One of our main results is that in vivo a functional PPARγ antagonist (BADGE) abrogates the protective phenotype of the Vanin-1−/− mice against colitis. This clearly positions PPARγ downstream of a Vanin-1 effect. We next demonstrated that in vivo the expression of PPARγ in IECs is modulated by the presence of Vanin-1 or the administration of cystamine. This was confirmed in vitro using in parallel cellular models based on transfectants and RNA interference. The absence of Vanin-1 is correlated with an increase in PPARγ expression, whereas cysteamine down-regulates its expression. In addition, our results indicate that Vanin-1 directly affects PPARγ activation. As shown using PPRE reporter assays, the activation of PPARγ by its natural agonist ligand 15-d-PGJ2 was improved in Vanin-1(−) epithelial cells compared with Vanin-1(+) counterparts, both at the level of nuclear translocation and transcriptional activity. On the other hand, we showed that Vanin-1(+) epithelial cells significantly respond to IL-1β proinflammatory stimulation by expressing inflammatory genes including MCP-1, MIP-2, or COX-2. In addition, we showed that 15-d-PGJ2 considerably antagonized the effect of IL-1β by inhibiting the expression of these target genes in cells. A similar result was described for pancreatic stellate cells in which PPARγ activation by 15-d-PGJ2 results in the inhibition of inducible MCP-1 expression in IL-1β–stimulated cells (27). Of interest, Vanin-1(−) cells do not respond to IL-1β stimulation, but in contrast, exposure of these cells to BADGE restored the cellular capacity to respond to the IL-1β proinflammatory signal.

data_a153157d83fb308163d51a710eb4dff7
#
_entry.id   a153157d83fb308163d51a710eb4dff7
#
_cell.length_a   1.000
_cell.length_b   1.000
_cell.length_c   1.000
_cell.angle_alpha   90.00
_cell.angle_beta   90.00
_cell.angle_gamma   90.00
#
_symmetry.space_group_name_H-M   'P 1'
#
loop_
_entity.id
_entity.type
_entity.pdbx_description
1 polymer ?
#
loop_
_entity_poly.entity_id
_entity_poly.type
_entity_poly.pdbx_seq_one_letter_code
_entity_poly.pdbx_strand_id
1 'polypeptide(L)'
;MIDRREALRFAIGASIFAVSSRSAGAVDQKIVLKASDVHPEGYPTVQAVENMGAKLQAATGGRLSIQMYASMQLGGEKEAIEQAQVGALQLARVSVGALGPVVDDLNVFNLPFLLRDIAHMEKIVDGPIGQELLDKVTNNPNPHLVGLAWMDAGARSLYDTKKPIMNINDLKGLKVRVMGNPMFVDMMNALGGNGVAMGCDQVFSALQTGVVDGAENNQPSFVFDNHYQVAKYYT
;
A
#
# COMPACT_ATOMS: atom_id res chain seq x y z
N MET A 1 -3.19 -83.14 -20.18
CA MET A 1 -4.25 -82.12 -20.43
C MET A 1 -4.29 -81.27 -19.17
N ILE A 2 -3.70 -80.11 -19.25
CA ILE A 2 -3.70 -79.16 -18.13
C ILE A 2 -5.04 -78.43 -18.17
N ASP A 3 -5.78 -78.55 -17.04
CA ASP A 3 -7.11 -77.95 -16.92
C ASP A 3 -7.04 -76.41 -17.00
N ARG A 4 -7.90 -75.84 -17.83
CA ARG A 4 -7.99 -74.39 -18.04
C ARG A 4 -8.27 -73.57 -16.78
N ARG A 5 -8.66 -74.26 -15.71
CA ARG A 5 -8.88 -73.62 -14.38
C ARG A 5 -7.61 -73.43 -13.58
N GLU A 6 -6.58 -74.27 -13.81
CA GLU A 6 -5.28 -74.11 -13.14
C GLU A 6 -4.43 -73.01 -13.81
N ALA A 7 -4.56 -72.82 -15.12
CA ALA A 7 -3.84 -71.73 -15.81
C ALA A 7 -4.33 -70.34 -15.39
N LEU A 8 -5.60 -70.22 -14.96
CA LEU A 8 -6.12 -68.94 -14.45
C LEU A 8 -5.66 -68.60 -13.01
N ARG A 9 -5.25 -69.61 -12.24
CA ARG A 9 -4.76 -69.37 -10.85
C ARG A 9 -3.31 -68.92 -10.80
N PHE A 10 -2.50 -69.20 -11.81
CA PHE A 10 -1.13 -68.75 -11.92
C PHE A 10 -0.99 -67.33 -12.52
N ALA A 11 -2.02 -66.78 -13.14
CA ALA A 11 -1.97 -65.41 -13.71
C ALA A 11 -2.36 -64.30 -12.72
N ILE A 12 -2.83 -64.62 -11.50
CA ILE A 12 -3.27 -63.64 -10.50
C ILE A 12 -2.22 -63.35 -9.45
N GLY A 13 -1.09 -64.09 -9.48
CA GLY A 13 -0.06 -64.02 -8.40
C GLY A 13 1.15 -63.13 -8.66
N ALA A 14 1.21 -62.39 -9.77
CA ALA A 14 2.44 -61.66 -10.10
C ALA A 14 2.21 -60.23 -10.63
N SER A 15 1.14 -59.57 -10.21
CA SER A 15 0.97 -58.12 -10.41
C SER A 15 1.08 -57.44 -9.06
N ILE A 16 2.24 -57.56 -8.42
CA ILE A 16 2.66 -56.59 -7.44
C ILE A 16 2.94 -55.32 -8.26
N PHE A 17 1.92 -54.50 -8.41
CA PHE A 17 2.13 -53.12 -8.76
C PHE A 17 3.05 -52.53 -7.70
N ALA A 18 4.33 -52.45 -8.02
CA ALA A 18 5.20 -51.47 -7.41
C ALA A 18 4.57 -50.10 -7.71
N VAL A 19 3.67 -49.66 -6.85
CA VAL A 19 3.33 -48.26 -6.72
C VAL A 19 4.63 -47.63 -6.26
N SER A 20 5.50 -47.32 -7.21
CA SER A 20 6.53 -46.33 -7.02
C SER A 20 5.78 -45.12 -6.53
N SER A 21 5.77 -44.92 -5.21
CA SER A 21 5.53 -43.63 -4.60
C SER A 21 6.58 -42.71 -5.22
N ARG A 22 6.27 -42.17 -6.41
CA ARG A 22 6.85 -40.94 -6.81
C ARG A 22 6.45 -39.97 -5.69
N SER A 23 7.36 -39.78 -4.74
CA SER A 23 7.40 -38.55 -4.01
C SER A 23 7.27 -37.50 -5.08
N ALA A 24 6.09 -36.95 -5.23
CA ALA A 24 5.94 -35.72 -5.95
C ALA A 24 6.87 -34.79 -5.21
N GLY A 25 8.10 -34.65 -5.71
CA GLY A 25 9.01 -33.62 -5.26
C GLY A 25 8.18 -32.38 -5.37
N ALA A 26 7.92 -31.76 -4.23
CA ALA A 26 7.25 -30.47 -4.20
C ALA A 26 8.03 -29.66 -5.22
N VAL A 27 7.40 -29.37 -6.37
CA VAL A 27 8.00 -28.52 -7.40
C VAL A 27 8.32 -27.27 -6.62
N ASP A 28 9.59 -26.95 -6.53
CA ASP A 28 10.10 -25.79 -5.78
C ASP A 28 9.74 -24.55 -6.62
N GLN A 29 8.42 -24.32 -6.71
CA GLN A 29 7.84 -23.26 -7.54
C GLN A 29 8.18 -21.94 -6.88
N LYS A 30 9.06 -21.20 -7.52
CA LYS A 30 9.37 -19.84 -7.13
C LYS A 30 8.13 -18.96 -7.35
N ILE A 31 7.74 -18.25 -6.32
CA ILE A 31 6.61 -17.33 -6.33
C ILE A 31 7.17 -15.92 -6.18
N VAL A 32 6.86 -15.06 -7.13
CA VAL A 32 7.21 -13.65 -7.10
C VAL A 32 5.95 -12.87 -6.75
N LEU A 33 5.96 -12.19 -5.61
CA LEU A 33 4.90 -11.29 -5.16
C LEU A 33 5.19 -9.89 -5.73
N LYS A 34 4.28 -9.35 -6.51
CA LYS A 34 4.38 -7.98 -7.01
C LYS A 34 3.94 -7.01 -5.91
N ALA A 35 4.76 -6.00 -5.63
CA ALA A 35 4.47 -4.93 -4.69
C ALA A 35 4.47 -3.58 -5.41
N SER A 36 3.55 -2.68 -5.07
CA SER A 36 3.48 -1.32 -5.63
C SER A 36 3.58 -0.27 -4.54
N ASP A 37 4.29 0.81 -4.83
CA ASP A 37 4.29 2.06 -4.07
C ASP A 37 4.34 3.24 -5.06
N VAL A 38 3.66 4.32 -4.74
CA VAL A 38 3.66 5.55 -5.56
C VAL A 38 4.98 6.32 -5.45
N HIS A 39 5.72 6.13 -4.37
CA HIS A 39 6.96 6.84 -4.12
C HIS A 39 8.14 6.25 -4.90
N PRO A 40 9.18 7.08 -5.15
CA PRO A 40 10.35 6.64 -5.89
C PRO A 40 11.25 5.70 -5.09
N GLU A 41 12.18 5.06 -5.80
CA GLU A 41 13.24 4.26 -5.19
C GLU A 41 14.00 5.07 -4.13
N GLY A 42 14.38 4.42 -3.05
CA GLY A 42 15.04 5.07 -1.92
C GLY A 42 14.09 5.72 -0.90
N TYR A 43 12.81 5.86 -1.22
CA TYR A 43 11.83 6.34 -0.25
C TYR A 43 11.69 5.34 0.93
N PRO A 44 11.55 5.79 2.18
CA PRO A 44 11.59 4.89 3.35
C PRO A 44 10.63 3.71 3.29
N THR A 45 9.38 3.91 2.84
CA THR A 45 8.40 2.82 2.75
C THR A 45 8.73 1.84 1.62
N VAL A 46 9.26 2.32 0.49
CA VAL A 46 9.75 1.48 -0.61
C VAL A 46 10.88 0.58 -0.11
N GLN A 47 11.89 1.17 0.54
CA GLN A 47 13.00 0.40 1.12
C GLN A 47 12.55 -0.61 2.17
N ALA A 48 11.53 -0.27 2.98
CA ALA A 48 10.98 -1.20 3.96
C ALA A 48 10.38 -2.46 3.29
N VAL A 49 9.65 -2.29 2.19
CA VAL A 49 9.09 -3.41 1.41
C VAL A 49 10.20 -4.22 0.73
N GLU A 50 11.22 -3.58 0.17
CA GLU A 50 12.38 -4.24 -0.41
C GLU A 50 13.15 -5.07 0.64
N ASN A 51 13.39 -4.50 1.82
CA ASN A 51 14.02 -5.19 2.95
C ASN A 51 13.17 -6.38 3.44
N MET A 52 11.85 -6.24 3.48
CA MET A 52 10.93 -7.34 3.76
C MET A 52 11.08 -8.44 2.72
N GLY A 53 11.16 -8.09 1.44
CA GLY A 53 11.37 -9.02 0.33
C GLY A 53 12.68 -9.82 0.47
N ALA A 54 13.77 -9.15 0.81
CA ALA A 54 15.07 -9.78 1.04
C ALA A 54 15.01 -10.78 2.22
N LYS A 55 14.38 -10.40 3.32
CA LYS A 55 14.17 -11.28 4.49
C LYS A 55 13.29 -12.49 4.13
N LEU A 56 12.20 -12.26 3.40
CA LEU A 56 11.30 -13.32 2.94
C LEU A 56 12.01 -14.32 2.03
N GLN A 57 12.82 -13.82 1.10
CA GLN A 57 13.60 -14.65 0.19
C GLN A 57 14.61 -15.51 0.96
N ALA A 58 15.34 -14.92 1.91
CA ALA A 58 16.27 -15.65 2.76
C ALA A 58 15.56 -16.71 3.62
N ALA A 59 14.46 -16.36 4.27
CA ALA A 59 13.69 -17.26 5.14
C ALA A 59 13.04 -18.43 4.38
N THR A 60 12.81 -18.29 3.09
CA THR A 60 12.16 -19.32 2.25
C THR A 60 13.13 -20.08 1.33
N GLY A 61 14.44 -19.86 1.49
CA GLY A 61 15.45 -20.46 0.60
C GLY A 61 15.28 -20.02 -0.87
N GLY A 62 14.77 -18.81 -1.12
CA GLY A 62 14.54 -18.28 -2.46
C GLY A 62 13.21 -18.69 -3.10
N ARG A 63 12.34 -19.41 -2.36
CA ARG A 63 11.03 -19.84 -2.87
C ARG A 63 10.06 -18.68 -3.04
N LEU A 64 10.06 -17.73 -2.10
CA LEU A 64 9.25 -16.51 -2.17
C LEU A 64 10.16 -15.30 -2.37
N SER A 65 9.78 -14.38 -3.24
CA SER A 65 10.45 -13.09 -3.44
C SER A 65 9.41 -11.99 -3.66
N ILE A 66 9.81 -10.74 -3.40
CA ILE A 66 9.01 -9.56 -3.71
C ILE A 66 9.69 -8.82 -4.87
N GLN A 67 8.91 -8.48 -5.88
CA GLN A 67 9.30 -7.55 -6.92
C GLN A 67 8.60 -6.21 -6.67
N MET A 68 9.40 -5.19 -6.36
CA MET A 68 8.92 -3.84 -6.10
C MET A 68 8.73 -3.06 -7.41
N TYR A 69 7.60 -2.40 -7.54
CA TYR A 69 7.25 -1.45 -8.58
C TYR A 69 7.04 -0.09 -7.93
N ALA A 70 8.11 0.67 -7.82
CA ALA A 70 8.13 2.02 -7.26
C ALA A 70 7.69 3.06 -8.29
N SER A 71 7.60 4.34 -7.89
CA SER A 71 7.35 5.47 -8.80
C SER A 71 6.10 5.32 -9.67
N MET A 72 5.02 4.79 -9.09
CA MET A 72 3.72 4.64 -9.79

Conclusion

Collectively, these findings argue for a Vanin-1–dependent regulation of the function of PPARγ in epithelial cells. This might account for the protective phenotype of Vanin-1–deficient mice against colitis. The absence of Vanin-1 and the consequently decreased levels of cysteamine in tissue will promote PPARγ antiinflammatory effects by inhibition of the transcription of epithelial signals intended to alert the innate effectors of the mucosal immune system. Our data support the idea that the presence of Vanin-1 at the epithelial level is determinant for the perception of stress by innate immune cells. Thus, targeting inflammatory pathways in epithelial cells might help to control the development of colitis. Finally, the manipulation the Vanin-1/pantetheinase activity represents an attractive therapeutic strategy for the treatment of IBD.

MATERIAL AND METHODS

Mice.